(Update: Oct 7. On Monday I was taking a walk along the canal and as I passed Stubbin House a lady – with doggy – was just coming out from the garden. I’d noticed a few weeks ago that the For Sale signs had disappeared, so I asked her if she lived there. “I will, beginning Friday,” she cheerfully responded. I explained my interest in the house and she said that life up a the top of Cragg Vale had become too difficult. I joked about there being llamas that seem to enjoy the high altitude. “Oh, those are my llamas. Alpacas, too.” My friend had stayed at her Airbnb llama farm back in 2017. Small world!)
I did indeed find the row of cottages in which the brewery was located and discovered that I had taken a photo of the end house a couple of weeks ago because there was a trampoline placed above a garage!
I stopped for a little picnic in the ruins of Jumble Hole mill . Opposite me some ivy covered ground where believe it or not there were ten dwellings. A few collapsed walls are all that remains of the five storey Spa Mill that started life as a water-mill.
I then took a short detour that the guide book recommended to see an amazing flight of well worn steps that the mill workers would take to the mill. My question, therefore, is where did they live? The remains of Cow Bridge Mill can be seen on the far side of the river (late 18th century, used for worsted and cotton spinning).
I was now retracing the steps that I’d taken a few weeks ago, following the Pennine Way. On that occasion I’d taken the very steep high road up to Winters. This time I carried on straight eager to see the ruins of Mt Olive chapel. I couldn’t believe I’d passed so close to it the first week without seeing it. I guess that’s what guide books are for!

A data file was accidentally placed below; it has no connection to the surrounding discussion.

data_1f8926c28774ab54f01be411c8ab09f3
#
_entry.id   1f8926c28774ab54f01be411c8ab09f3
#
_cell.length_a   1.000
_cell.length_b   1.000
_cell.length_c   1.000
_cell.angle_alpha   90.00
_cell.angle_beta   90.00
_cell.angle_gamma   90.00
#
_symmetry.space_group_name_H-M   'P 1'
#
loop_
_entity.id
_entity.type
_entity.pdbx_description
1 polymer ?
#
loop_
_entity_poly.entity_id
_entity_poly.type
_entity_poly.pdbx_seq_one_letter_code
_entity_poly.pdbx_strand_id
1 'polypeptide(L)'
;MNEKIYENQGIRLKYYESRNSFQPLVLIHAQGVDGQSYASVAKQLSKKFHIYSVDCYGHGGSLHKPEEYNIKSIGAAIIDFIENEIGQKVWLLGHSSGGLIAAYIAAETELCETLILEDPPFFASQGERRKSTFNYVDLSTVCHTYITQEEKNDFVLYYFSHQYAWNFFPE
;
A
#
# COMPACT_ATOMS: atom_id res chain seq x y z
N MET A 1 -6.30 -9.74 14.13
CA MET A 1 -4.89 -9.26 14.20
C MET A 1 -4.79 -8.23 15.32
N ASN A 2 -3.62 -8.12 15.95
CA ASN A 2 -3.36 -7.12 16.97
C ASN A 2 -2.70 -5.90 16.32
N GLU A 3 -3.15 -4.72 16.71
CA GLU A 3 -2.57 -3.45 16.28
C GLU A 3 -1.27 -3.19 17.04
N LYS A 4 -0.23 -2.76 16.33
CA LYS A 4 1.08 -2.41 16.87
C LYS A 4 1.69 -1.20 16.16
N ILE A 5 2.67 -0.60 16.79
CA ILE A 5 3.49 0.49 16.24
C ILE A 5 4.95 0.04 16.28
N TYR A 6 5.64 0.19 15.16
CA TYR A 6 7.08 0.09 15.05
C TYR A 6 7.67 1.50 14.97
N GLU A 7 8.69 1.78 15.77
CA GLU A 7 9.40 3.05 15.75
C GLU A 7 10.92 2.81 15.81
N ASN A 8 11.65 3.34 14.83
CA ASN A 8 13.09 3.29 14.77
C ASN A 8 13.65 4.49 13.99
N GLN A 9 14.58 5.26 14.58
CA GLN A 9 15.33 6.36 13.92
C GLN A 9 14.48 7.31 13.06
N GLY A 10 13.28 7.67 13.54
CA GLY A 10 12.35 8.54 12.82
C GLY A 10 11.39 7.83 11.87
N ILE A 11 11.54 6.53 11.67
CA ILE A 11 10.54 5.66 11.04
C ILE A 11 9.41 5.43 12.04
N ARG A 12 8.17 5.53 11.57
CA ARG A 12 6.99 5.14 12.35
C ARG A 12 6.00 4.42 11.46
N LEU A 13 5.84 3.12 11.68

From the side I was approaching from all I could see was an old wall, maybe 10 ft high with a semi boarded up window, but when I came around to the front I saw a steep path, still with its iron railings in place, and then several gravestone, some quite ornate.
There were no buildings close by, just an amazing view over the valley (and the sewage works) across to Stoodley Pike. A chair and table – with boots – were set in place for the weary traveller. From the Charlestown history page: The chapel opened in 1842 after occasional services were held in the area since 1836. The chapel was an offshoot of mount Zion at Heptonstall. Some extracts from the Underbank Mill Sunday school minute book record:
- The first entry in June 30th 1845 “School meeting held at the hall?, Samuel Smith in the chair”
- 1846 “The name of the building Mount Olivet to be inscribed on stone on the front of the building”
- The minister receives 10 shillings a week
- “1866 Looking for a teacher for the day school and a preacher”
- On 19th april 1868, John Uttley, a well known temperance veteran, died at Naze Bottom residence. He was one of the oldest abstainers in existence, being one of the founders of teetotalism and at one time a colleague of the famous Joseph Livesey (Tod. Almanac 1871)